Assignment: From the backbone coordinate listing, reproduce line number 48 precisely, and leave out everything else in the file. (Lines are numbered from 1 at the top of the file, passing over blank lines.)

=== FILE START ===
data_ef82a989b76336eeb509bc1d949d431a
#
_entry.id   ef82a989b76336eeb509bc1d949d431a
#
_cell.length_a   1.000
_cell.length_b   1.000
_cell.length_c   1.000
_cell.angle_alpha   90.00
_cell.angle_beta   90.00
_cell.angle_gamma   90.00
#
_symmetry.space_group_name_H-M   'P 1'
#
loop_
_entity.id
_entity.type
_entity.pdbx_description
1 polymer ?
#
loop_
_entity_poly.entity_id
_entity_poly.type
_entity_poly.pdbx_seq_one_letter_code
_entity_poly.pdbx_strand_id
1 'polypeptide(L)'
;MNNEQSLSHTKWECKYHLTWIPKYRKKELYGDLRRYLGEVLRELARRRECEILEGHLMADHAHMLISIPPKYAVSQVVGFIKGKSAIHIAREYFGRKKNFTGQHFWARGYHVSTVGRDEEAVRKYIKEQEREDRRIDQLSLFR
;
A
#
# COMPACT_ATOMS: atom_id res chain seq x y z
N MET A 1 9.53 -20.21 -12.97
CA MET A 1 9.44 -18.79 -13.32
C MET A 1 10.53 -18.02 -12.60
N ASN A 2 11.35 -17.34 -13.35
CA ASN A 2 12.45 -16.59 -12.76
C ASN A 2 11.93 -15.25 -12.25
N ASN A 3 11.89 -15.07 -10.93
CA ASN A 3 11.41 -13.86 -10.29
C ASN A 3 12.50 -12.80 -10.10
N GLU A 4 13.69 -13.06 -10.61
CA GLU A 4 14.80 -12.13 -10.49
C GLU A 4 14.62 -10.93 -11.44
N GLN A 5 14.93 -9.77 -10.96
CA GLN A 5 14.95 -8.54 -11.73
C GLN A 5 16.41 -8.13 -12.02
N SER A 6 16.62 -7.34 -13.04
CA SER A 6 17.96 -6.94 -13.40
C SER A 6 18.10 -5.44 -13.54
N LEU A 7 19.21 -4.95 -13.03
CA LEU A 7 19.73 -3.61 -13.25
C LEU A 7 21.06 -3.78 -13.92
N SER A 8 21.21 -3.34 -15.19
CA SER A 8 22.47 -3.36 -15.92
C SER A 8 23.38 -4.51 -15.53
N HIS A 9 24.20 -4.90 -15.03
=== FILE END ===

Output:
C SER A 6 18.10 -5.44 -13.54